17. 19. <ul><li>The estimated incidence of SAH in the United States is 1 case per 10,000 persons, </li></ul><ul><li>yielding approximately 27,000 new cases of subarachnoid hemorrhage each year. </li></ul><ul><li>Subarachnoid hemorrhage is more common in women than in men (2:1); </li></ul><ul><li>Incidence is in persons 55 to 60 years old. </li></ul><ul><li>An estimated 5 to 15% of cases of stroke are related to </li></ul><ul><li>ruptured intracranial aneurysms. </li></ul><ul><li>Has a 30-day mortality rate of 45%. </li></ul><ul><li>An estimated 30% of survivors will have moderate-to-severe disability. </li></ul>
  18. 20. <ul><li>Little is known about the cause of intracranial aneurysms or the process by which they form, grow, and rupture, although hypertension and smoking-induced vascular changes are thought to have a major role. </li></ul><ul><li>The most common histologic finding is a decrease in the tunica media, the middle muscular layer of the artery, causing structural defects. </li></ul><ul><li>These defects, combined with hemodynamic factors, lead to aneurysmal outpouchings at arterial branch points in the subarachnoid space at the base of the brain. </li></ul>
  19. 21. <ul><li>An unruptured aneurysm may be asymptomatic and thus be found incidentally, or it may be diagnosed on the basis of symptoms. </li></ul><ul><li>Unruptured aneurysms cause symptoms by </li></ul><ul><li>exerting a mass effect, leading to cranial-nerve </li></ul><ul><li>palsies or brain-stem compression. </li></ul><ul><li>One common aneurysm-related syndrome is rapid onset of a third-nerve palsy caused by enlargement of an aneurysm of the posterior communicating artery. </li></ul>
  20. 22. Pericallosal artery, 4% Anterior communicating artery, 30% Internal carotid artery bifurcation, 7.5% Middle cerebral artery, 20% Posterior communicating artery, 25% Basilar tip, 7% Posterior inferior cerebellar artery, 3%
  21. 23. <ul><li>2-4 % hemorrhage again within the first 24 hours after the initial episode, </li></ul><ul><li>and approximately 15 to 20% bleed a second time within the first two Weeks. </li></ul><ul><li>Persons with intracranial aneurysms presenting with symptoms of compression such as cranial-nerve palsies or brain-stem dysfunction should be evaluated and treated promptly because of the increased risk of rupture (6 % per year). </li></ul><ul><li>The risk of rupture of an intracranial aneurysm that has not bled but is found incidentally is much less certain, and these intracranial aneurysms are generally managed electively. </li></ul><ul><li>Unruptured intracranial aneurysms were viewed as posing a high risk, with an estimated risk of rupture of approximately 1 to 2 percent per year. </li></ul>
  22. 24. MEDICAL DIAGNOSIS <ul><li>An acute onset of severe headache, often described by patients as the “worst headache of my life.” </li></ul><ul><li>However, an estimated 10 percent die before reaching medical attention, and many others present in a coma or with severe neurologic compromise. </li></ul><ul><li>Clinical grading scales such as the Hunt and Hess Scale are used to describe the neurologic condition on admission and are considered good predictors of ultimate outcome. </li></ul><ul><li>Computed tomography (CT) of the head without the administration of contrast material is the initial diagnostic test of choice for suspected subarachnoid hemorrhage. </li></ul><ul><li>Lumbar puncture is reserved for the approximately 5% of patients in whom cranial CT reveals no abnormalities, despite a history suggesting a subarachnoid hemorrhage. </li></ul>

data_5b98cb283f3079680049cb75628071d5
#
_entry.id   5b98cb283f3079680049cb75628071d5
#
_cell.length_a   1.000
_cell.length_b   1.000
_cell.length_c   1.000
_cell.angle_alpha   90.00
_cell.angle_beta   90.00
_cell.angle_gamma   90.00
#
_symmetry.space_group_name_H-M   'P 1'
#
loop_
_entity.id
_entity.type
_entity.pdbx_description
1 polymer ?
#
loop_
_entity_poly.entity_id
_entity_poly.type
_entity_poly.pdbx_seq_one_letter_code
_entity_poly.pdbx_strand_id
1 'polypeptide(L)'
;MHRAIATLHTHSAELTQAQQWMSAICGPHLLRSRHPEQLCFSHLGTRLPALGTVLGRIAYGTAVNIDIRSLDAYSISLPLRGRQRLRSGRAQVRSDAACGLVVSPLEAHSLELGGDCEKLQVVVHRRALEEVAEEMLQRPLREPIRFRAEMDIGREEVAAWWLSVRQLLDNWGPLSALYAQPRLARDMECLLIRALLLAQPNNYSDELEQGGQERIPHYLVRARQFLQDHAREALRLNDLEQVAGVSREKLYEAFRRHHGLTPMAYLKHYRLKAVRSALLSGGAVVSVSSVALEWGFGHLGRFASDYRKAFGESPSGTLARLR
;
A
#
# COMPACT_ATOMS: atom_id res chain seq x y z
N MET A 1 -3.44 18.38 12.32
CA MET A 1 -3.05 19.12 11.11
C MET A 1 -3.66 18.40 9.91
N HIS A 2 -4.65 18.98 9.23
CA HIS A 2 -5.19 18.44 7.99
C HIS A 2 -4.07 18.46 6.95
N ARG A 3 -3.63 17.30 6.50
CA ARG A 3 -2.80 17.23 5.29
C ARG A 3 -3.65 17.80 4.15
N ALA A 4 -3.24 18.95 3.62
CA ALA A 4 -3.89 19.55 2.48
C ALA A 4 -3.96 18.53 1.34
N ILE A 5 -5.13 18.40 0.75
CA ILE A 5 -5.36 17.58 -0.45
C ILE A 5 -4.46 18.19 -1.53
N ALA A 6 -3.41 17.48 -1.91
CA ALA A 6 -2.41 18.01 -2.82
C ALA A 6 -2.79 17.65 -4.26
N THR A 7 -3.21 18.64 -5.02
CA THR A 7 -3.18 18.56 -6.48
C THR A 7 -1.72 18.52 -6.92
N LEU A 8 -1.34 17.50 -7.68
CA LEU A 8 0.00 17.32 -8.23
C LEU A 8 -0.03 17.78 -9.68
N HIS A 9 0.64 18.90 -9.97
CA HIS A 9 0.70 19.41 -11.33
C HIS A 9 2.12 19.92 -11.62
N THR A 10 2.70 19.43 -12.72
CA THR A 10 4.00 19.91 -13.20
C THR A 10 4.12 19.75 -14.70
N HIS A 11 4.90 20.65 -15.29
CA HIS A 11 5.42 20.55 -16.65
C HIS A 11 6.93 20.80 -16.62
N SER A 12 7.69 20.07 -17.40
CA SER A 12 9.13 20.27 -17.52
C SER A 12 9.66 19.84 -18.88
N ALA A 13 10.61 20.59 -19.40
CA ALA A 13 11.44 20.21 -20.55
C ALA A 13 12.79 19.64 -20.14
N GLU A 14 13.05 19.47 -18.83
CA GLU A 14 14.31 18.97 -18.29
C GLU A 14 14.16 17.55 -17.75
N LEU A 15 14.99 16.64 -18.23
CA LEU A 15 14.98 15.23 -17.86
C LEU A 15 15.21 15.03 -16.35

23. 25. Hunt and Hess Grading Scale for Subarachnoid Hemorrhage. <ul><li>Grade Clinical Description </li></ul><ul><li>1 Asymptomatic or minimal headache and slight nuchal rigidity </li></ul><ul><li>2 Moderate-to-severe headache, nuchal rigidity, and </li></ul><ul><li>no neurologic deficit other than cranial-nerve </li></ul><ul><li>palsy </li></ul><ul><li>3 Drowsiness, confusion, or mild focal deficit </li></ul><ul><li>4 Stupor, moderate-to-severe hemiparesis, and </li></ul><ul><li>possibly, early decerebrate rigidity and vegetative </li></ul><ul><li>disturbances </li></ul><ul><li>5 Deep coma, decerebrate rigidity, and moribund </li></ul><ul><li>appearance </li></ul>
  24. 26. <ul><li>Acute Effects of Subarachnoid Hemorrhage </li></ul><ul><li>Hydrocephalus develops in about 15 to 20 % of patients </li></ul><ul><li>Symptomatic hydrocephalus is usually treated with ventriculostomy and drainage of cerebrospinal fluid. </li></ul><ul><li>Cerebral vasospasm , a major cause of morbidity-mortality, refers to the intracranial vasoconstriction that may occur between 3 and 12 days after a subarachnoid hemorrhage. </li></ul><ul><li>The cause of vasospasm is unknown; </li></ul><ul><li>even with maximal therapy, vasospasm can cause strokes and death. </li></ul><ul><li>Transcranial Doppler ultrasonography is a useful noninvasive method to detect vasospasm </li></ul>
  25. 27. <ul><li>Evidence of cardiac abnormalities after subarachnoid hemorrhage is common and includes electrocardiographic changes (25 to 100% of cases) </li></ul><ul><li>Elevations of cardiac enzymes (troponin in 17 to 28% and creatine kinaseMB isoenzyme in 37% of cases) </li></ul><ul><li>And left ventricular dysfunction (8 to 30% of cases) </li></ul>